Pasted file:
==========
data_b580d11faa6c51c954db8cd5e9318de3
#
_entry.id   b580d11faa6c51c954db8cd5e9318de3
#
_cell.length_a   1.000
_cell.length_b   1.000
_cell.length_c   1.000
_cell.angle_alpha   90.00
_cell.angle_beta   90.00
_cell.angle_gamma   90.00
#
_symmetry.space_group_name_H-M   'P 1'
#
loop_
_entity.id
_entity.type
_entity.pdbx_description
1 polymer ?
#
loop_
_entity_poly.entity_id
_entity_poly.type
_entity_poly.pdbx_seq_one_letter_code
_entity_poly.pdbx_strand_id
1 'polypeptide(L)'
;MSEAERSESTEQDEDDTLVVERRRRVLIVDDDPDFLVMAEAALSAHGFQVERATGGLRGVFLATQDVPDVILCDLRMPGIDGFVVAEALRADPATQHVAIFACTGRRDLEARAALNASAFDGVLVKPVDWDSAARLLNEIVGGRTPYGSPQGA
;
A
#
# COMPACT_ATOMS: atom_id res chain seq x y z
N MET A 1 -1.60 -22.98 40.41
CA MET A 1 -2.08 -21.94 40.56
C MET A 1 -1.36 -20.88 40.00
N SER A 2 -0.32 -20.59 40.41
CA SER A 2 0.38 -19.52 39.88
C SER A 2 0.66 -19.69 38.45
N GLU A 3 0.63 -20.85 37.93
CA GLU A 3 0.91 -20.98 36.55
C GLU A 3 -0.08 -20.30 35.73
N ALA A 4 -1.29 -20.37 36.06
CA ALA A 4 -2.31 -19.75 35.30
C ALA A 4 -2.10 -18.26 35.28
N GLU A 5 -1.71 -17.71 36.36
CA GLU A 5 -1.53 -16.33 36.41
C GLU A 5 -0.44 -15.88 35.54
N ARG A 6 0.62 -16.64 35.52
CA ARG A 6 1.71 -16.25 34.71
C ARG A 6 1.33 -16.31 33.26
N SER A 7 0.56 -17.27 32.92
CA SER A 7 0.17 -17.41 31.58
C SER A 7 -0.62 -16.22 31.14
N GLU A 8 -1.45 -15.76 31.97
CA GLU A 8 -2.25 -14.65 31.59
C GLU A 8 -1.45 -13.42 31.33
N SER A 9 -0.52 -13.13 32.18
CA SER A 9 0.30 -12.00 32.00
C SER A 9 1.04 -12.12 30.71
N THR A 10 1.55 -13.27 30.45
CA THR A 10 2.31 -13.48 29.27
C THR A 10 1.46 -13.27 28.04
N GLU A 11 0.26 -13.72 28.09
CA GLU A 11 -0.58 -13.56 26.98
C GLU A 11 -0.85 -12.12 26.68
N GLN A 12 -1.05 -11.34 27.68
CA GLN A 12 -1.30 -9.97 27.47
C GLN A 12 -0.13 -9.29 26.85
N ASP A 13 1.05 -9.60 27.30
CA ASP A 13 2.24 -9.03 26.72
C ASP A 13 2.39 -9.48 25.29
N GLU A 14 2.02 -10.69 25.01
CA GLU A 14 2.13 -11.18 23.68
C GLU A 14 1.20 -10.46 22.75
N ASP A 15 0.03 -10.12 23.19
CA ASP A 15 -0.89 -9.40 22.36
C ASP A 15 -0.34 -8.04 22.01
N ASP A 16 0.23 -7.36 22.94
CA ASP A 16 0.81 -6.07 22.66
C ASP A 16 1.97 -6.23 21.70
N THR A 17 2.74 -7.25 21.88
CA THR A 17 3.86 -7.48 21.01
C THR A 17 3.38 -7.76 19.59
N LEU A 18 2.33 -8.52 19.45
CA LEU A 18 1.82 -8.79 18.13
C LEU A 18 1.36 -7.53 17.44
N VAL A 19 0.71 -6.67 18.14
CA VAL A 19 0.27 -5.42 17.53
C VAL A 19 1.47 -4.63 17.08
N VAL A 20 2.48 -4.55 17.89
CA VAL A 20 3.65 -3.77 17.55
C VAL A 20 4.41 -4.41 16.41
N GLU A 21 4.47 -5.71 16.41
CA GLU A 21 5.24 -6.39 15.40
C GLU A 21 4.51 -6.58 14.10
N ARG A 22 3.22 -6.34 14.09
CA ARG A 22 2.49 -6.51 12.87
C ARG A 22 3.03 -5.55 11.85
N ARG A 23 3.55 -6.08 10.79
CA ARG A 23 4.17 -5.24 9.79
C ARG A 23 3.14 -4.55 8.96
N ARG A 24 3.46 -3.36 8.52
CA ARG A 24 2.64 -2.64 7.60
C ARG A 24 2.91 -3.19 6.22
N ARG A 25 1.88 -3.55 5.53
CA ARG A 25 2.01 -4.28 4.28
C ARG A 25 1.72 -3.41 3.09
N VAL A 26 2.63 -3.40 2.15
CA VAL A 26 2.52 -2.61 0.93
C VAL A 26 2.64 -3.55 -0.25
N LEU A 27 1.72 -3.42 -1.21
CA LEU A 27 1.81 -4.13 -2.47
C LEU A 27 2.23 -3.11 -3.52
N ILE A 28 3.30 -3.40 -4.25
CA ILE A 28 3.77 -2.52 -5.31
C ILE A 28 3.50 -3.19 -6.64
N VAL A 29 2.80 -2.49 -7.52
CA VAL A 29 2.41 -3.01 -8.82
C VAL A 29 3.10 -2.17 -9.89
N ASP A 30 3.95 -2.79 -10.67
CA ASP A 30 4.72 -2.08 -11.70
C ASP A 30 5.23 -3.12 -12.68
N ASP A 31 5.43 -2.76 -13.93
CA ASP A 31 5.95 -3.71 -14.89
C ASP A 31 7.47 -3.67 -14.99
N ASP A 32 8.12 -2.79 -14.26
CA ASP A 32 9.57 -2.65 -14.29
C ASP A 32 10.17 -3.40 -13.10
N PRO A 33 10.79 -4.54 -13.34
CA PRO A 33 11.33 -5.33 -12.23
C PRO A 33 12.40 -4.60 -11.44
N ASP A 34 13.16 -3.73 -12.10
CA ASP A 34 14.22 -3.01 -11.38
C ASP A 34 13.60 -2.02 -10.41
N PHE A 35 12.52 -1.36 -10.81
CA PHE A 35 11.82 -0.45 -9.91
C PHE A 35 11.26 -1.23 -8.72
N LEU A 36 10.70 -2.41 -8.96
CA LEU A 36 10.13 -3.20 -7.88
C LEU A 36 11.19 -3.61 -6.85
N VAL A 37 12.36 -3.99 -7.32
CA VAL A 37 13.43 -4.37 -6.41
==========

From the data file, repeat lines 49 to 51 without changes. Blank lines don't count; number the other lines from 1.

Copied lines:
N SER A 7 0.56 -17.27 32.92
CA SER A 7 0.17 -17.41 31.58
C SER A 7 -0.62 -16.22 31.14